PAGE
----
Three Good Stocks to Consider with Notable CFO Buys

Anh is a member of The Motley Fool Blog Network -- entries represent the personal opinion of the blogger and are not formally edited.

Chief Financial Officer (CFO) is an important position in a corporation. The CFO is responsible for financial planning and financial risk management for a company. As it can be considered as a financial gatekeeper, the majority of CEOs need CFOs advice on a corporation’s strategy.  In the stock market, insiders’ actions are an important signal for investors to buy or sell stocks in the company.  Because of its importance, CFO buys/sells might indicate the potential strength/weakness in a corporation. Investors might follow recent CFO buys as a good start for screening potential opportunities. Here are the top 3 companies with notable CFO buys since October:

MPLX LP (NYSE: MPLX) is a fee-based limited partnership, which was established by Marathon Petroleum Corporation (NYSE: MPC). It generates revenue by transporting and storing oil and hydrocarbon products through its pipeline and tank farms for fees. It was listed in October and raised more than $350 million by selling 17.3 million units at an offering price of $22 per unit. Insiders have accumulated its stocks at the IPO price, including the CFO and the Chairman of MPC.

Who Time No of shares bought Price/share ($) Value ($)
Donald Templin, VP and CFO October 15,000 22 330,000
Gary Heminger, Chairman and CEO of MPC October 60,000 22 1,320,000

In 2011, it generated $352 million in revenue and $94.3 million in profits. However, MPC has accounted for 80% of the total revenue. MPC also owns 75.1% in MPLX and all incentive distribution rights in the partnership. Currently MPLX is trading at $27.53 per unit; the total market capitalization is $2.03 billion. 

Cypress Semiconductor (NASDAQ: CY)  is a provider of programmable systems on chip, touch screen solutions, peripheral controller for handsets, static random access memories, etc. Recently, its CFO and an independent director of the company have accumulated shares. 

Who Time No of shares bought Price/share ($) Value ($)
Brad Buss, CFO October 20,000 9.69 193,800
Donald Sherman, Director October 10,000 9.68 96,800

In 2011, two biggest customers were Avnet and Weikeng Industrial, accounting for 12.8% and 11.2% of total revenue respectively. Although Cypress Q3 earnings of $0.12 beat analysts’ estimate of $0.05 per share, it issued Q4 revenue guidance of $186-$192 million, well below analysts’ estimate of $204 million. In the last 3 years, Cypress stock has experienced a wild roller coaster. It was around $9.50 in November 2009, and it rose to $23.50 in February 2011. Cypress’ beta is 1.76. Currently, it is trading at $10.43 per share. The total market capitalization is nearly $1.5 billion. It is valued at 51.8x P/E and 6.2x P/B.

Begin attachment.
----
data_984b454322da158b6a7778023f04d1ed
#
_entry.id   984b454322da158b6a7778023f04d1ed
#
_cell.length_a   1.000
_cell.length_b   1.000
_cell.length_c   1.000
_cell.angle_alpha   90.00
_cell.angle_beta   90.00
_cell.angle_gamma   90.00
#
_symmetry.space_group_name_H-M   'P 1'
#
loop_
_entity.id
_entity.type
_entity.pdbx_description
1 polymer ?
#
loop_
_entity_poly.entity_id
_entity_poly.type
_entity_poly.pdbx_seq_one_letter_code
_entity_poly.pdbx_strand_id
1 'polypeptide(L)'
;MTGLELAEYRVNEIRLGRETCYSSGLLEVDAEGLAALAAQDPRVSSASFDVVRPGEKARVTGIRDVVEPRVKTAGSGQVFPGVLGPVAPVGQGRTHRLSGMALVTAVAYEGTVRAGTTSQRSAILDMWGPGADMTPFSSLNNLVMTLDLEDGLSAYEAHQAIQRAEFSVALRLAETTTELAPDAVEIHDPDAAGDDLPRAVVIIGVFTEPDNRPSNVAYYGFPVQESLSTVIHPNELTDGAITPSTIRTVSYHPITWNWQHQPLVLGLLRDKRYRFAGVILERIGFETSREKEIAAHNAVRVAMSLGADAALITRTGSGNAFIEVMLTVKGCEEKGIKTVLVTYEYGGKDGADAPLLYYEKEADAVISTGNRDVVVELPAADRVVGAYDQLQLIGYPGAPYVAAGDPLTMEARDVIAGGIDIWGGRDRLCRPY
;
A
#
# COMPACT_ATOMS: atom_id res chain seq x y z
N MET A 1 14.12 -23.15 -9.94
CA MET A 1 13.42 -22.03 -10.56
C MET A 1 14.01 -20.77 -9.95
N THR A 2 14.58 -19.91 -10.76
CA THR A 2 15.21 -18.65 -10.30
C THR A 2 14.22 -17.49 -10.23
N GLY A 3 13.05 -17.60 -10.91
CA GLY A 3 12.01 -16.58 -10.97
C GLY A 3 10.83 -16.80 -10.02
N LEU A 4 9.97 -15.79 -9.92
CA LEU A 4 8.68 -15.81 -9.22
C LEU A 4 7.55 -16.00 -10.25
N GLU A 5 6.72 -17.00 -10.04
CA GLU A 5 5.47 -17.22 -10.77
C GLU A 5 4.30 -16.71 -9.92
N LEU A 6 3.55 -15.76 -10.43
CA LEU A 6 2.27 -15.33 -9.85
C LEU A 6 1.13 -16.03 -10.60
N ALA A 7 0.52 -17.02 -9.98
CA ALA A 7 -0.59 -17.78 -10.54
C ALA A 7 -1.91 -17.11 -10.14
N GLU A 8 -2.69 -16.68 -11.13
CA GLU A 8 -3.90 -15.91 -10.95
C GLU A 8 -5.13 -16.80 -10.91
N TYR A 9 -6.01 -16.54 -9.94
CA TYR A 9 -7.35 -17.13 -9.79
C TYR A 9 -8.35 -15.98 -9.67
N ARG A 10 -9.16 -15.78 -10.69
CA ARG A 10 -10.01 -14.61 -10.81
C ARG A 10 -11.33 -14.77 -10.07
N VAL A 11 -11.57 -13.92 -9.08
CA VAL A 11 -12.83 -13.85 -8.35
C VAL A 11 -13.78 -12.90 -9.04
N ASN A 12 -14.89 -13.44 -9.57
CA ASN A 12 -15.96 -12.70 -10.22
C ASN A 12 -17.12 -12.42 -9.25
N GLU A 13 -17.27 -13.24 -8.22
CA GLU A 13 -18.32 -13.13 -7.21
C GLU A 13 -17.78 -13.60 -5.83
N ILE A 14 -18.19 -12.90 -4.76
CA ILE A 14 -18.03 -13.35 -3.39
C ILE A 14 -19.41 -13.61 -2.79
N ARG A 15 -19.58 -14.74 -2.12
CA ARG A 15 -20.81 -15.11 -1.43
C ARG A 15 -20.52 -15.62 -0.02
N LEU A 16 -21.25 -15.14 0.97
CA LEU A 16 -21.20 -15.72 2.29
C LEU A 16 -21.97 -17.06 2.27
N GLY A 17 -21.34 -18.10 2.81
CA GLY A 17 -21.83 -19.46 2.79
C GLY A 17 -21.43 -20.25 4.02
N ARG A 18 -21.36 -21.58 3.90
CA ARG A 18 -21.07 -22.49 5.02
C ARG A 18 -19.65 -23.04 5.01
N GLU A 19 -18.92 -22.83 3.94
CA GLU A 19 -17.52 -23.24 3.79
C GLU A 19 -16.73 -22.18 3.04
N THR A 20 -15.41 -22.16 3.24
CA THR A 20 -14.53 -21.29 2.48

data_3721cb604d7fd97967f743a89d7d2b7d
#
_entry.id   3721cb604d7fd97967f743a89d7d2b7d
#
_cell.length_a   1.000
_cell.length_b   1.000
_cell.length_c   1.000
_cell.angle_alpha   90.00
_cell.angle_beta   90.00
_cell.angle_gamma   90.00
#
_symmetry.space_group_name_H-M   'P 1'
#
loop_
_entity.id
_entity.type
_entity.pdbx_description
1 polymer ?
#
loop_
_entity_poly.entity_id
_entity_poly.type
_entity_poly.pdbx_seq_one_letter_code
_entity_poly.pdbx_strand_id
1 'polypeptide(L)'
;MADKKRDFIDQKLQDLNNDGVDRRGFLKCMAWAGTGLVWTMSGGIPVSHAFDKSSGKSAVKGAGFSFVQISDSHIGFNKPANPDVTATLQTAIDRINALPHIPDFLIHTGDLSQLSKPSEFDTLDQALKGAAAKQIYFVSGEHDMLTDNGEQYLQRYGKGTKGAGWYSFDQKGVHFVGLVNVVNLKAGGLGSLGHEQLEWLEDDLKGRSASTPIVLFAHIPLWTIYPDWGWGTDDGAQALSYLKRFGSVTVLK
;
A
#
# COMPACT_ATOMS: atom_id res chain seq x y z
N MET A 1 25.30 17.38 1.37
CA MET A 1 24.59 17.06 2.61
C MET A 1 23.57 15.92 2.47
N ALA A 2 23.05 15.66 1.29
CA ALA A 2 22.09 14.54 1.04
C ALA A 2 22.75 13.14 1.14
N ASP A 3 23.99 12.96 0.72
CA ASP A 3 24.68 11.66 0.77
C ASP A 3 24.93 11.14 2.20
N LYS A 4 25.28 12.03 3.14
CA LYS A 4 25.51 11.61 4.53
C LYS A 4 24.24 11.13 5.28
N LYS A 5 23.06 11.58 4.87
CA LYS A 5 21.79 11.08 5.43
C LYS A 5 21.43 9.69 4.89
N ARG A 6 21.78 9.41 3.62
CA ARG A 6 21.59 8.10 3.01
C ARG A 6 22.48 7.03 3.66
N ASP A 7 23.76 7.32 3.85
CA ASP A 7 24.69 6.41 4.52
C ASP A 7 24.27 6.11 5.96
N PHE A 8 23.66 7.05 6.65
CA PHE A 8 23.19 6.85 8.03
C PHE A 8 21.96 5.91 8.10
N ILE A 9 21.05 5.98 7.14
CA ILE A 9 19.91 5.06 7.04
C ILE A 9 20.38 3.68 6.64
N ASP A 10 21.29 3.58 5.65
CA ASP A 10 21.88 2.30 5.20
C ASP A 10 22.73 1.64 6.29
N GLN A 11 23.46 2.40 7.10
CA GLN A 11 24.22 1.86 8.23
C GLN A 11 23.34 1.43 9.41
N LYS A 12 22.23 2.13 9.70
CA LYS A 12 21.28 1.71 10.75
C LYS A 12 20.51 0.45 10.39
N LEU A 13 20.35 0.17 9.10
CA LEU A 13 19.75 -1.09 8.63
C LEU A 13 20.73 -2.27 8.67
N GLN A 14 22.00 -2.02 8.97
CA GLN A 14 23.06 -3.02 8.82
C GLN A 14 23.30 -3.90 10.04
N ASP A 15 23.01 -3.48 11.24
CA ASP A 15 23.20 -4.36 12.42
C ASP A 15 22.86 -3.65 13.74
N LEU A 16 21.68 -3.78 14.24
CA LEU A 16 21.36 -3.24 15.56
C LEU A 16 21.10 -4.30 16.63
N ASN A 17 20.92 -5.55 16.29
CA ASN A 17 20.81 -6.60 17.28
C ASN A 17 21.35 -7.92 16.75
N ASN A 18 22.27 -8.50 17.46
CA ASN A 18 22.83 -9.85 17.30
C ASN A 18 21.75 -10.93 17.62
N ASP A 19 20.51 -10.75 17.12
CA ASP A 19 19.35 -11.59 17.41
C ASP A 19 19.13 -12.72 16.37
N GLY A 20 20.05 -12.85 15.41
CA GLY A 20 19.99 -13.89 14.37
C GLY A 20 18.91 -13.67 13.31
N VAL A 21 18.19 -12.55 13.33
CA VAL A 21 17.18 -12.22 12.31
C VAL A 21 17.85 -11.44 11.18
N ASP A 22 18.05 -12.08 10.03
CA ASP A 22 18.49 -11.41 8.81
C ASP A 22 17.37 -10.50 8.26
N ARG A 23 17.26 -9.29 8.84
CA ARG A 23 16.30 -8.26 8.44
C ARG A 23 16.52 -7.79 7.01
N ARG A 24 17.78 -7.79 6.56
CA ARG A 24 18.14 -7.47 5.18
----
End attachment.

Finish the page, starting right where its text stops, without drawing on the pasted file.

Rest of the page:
Mead Johnson Nutrition (NYSE: MJN) is a world leading company providing nutrition products for infants and children. It has 70 products in more than 50 countries globally, with two product categories: infant formula (59% of sales) and children’s nutrition (38% of sales). At the end of October and the beginning of November, the company's chairman and CFO bought more than $800,000 of the company. 

Who Time No of shares bought Price/share ($) Value ($)
Peter Leemputte, CFO November 3,000 63.61 190,830
James Cornelius, Chairman October 10,000 61.75 617,500

Two main customers of the company are Wal-Mart and DKSH International. Those two customers accounted for around 12% of total revenue in the last 3 years. Over the past twelve months, it generated $3.8 billion in sales and $556 million in net income, with its EPS of $2.73. At the current price of $66.27, the total market capitalization is $13.45 billion. The market is valuing Mead Johnson at 24.3x P/E. Its shareholders’ equity just turned to be positive this quarter because of the negative additional paid-in capital, accumulated other comprehensive loss and high amount of treasury stocks. So the 500x P/B valuation does not make any sense. 

My Foolish Take

Investors need to dig deeper to find suitable opportunities for themselves. Personally, I like MPLX and Mead Johnson. Because of the business nature, MPLX would get constant stable cash flow from its operation. However, the risk for this partnership is the business dependence on MPC. For Mead Johnson, the global footprint creates a wide moat for the company. It can make investors sleep well at night by holding the stock in a long run. 

 


hoangquocanh has no positions in the stocks mentioned above. The Motley Fool has no positions in the stocks mentioned above. Motley Fool newsletter services recommend Cypress Semiconductor . Try any of our Foolish newsletter services free for 30 days. We Fools may not all hold the same opinions, but we all believe that considering a diverse range of insights makes us better investors. The Motley Fool has a disclosure policy.If you have questions about this post or the Fool’s blog network, click here for information.

 

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